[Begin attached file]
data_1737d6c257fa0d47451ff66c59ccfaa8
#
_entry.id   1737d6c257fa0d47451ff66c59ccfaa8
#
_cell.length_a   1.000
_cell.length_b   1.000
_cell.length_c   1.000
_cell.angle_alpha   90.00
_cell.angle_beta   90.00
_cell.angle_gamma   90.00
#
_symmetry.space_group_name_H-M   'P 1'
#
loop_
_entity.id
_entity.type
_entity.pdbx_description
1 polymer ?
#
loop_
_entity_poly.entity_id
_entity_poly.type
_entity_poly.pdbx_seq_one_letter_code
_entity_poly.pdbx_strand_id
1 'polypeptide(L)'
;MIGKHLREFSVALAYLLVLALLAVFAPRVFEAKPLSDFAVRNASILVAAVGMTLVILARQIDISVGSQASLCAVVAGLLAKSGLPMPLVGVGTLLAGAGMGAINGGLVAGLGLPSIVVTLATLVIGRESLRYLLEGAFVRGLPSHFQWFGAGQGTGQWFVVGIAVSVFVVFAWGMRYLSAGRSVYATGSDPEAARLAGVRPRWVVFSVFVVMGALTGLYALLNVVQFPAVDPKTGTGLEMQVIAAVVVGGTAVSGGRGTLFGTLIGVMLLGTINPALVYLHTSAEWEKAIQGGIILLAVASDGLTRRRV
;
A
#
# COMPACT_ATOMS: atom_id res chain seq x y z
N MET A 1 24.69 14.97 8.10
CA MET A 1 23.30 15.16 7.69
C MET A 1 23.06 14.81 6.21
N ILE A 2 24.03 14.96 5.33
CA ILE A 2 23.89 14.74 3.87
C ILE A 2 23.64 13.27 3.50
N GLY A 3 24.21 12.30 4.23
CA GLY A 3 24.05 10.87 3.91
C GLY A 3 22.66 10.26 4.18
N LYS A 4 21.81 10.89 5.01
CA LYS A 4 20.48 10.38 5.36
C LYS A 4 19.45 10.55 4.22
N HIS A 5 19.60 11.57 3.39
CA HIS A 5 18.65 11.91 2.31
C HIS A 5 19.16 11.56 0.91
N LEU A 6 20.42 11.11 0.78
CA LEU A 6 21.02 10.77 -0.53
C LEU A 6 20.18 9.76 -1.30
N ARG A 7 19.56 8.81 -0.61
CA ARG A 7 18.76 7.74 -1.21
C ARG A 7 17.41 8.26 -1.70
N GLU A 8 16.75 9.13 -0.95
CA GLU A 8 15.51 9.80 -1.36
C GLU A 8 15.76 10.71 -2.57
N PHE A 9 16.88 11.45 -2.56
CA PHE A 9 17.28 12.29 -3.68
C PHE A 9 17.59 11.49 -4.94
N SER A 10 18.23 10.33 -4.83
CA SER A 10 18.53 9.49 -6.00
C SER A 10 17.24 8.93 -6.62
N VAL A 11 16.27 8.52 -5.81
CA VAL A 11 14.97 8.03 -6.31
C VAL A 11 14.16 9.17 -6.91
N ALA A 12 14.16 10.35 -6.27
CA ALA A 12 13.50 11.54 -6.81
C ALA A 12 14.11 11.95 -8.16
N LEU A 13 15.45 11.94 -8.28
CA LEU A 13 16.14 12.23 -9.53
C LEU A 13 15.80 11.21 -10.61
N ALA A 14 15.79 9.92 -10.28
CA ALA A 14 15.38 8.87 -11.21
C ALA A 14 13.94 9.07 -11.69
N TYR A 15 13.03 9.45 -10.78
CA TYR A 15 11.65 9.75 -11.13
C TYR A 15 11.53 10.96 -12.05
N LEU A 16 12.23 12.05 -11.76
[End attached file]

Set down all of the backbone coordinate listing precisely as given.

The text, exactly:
data_1737d6c257fa0d47451ff66c59ccfaa8
#
_entry.id   1737d6c257fa0d47451ff66c59ccfaa8
#
_cell.length_a   1.000
_cell.length_b   1.000
_cell.length_c   1.000
_cell.angle_alpha   90.00
_cell.angle_beta   90.00
_cell.angle_gamma   90.00
#
_symmetry.space_group_name_H-M   'P 1'
#
loop_
_entity.id
_entity.type
_entity.pdbx_description
1 polymer ?
#
loop_
_entity_poly.entity_id
_entity_poly.type
_entity_poly.pdbx_seq_one_letter_code
_entity_poly.pdbx_strand_id
1 'polypeptide(L)'
;MIGKHLREFSVALAYLLVLALLAVFAPRVFEAKPLSDFAVRNASILVAAVGMTLVILARQIDISVGSQASLCAVVAGLLAKSGLPMPLVGVGTLLAGAGMGAINGGLVAGLGLPSIVVTLATLVIGRESLRYLLEGAFVRGLPSHFQWFGAGQGTGQWFVVGIAVSVFVVFAWGMRYLSAGRSVYATGSDPEAARLAGVRPRWVVFSVFVVMGALTGLYALLNVVQFPAVDPKTGTGLEMQVIAAVVVGGTAVSGGRGTLFGTLIGVMLLGTINPALVYLHTSAEWEKAIQGGIILLAVASDGLTRRRV
;
A
#
# COMPACT_ATOMS: atom_id res chain seq x y z
N MET A 1 24.69 14.97 8.10
CA MET A 1 23.30 15.16 7.69
C MET A 1 23.06 14.81 6.21
N ILE A 2 24.03 14.96 5.33
CA ILE A 2 23.89 14.74 3.87
C ILE A 2 23.64 13.27 3.50
N GLY A 3 24.21 12.30 4.23
CA GLY A 3 24.05 10.87 3.91
C GLY A 3 22.66 10.26 4.18
N LYS A 4 21.81 10.89 5.01
CA LYS A 4 20.48 10.38 5.36
C LYS A 4 19.45 10.55 4.22
N HIS A 5 19.60 11.57 3.39
CA HIS A 5 18.65 11.91 2.31
C HIS A 5 19.16 11.56 0.91
N LEU A 6 20.42 11.11 0.78
CA LEU A 6 21.02 10.77 -0.53
C LEU A 6 20.18 9.76 -1.30
N ARG A 7 19.56 8.81 -0.61
CA ARG A 7 18.76 7.74 -1.21
C ARG A 7 17.41 8.26 -1.70
N GLU A 8 16.75 9.13 -0.95
CA GLU A 8 15.51 9.80 -1.36
C GLU A 8 15.76 10.71 -2.57
N PHE A 9 16.88 11.45 -2.56
CA PHE A 9 17.28 12.29 -3.68
C PHE A 9 17.59 11.49 -4.94
N SER A 10 18.23 10.33 -4.83
CA SER A 10 18.53 9.49 -6.00
C SER A 10 17.24 8.93 -6.62
N VAL A 11 16.27 8.52 -5.81
CA VAL A 11 14.97 8.03 -6.31
C VAL A 11 14.16 9.17 -6.91
N ALA A 12 14.16 10.35 -6.27
CA ALA A 12 13.50 11.54 -6.81
C ALA A 12 14.11 11.95 -8.16
N LEU A 13 15.45 11.94 -8.28
CA LEU A 13 16.14 12.23 -9.53
C LEU A 13 15.80 11.21 -10.61
N ALA A 14 15.79 9.92 -10.28
CA ALA A 14 15.38 8.87 -11.21
C ALA A 14 13.94 9.07 -11.69
N TYR A 15 13.03 9.45 -10.78
CA TYR A 15 11.65 9.75 -11.13
C TYR A 15 11.53 10.96 -12.05
N LEU A 16 12.23 12.05 -11.76